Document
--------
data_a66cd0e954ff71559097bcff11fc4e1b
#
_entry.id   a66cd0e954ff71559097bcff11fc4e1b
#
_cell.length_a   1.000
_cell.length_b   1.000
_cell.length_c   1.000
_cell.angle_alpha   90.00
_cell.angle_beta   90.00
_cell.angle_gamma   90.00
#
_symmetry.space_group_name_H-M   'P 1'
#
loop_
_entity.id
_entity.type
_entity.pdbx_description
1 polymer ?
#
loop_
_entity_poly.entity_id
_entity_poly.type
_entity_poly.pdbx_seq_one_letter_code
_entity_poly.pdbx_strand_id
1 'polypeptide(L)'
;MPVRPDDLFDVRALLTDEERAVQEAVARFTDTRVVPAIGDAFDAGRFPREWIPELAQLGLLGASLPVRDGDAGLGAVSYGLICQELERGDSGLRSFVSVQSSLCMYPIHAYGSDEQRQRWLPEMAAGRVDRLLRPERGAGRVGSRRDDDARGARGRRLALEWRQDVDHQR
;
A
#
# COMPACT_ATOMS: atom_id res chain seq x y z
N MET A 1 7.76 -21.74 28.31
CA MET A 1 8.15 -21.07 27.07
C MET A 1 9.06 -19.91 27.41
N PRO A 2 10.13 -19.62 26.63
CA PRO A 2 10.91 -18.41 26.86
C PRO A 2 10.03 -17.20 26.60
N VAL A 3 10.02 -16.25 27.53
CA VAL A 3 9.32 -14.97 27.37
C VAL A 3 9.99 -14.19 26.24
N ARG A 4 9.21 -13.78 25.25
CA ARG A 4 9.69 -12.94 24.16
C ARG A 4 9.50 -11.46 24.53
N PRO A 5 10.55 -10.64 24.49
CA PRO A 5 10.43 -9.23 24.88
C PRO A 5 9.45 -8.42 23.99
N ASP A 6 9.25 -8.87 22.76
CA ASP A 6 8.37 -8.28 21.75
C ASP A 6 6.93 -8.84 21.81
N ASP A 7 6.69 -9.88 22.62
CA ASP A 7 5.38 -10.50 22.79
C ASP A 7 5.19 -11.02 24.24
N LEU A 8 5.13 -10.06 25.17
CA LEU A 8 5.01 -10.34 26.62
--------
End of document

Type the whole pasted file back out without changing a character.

data_a66cd0e954ff71559097bcff11fc4e1b
#
_entry.id   a66cd0e954ff71559097bcff11fc4e1b
#
_cell.length_a   1.000
_cell.length_b   1.000
_cell.length_c   1.000
_cell.angle_alpha   90.00
_cell.angle_beta   90.00
_cell.angle_gamma   90.00
#
_symmetry.space_group_name_H-M   'P 1'
#
loop_
_entity.id
_entity.type
_entity.pdbx_description
1 polymer ?
#
loop_
_entity_poly.entity_id
_entity_poly.type
_entity_poly.pdbx_seq_one_letter_code
_entity_poly.pdbx_strand_id
1 'polypeptide(L)'
;MPVRPDDLFDVRALLTDEERAVQEAVARFTDTRVVPAIGDAFDAGRFPREWIPELAQLGLLGASLPVRDGDAGLGAVSYGLICQELERGDSGLRSFVSVQSSLCMYPIHAYGSDEQRQRWLPEMAAGRVDRLLRPERGAGRVGSRRDDDARGARGRRLALEWRQDVDHQR
;
A
#
# COMPACT_ATOMS: atom_id res chain seq x y z
N MET A 1 7.76 -21.74 28.31
CA MET A 1 8.15 -21.07 27.07
C MET A 1 9.06 -19.91 27.41
N PRO A 2 10.13 -19.62 26.63
CA PRO A 2 10.91 -18.41 26.86
C PRO A 2 10.03 -17.20 26.60
N VAL A 3 10.02 -16.25 27.53
CA VAL A 3 9.32 -14.97 27.37
C VAL A 3 9.99 -14.19 26.24
N ARG A 4 9.21 -13.78 25.25
CA ARG A 4 9.69 -12.94 24.16
C ARG A 4 9.50 -11.46 24.53
N PRO A 5 10.55 -10.64 24.49
CA PRO A 5 10.43 -9.23 24.88
C PRO A 5 9.45 -8.42 23.99
N ASP A 6 9.25 -8.87 22.76
CA ASP A 6 8.37 -8.28 21.75
C ASP A 6 6.93 -8.84 21.81
N ASP A 7 6.69 -9.88 22.62
CA ASP A 7 5.38 -10.50 22.79
C ASP A 7 5.19 -11.02 24.24
N LEU A 8 5.13 -10.06 25.17
CA LEU A 8 5.01 -10.34 26.62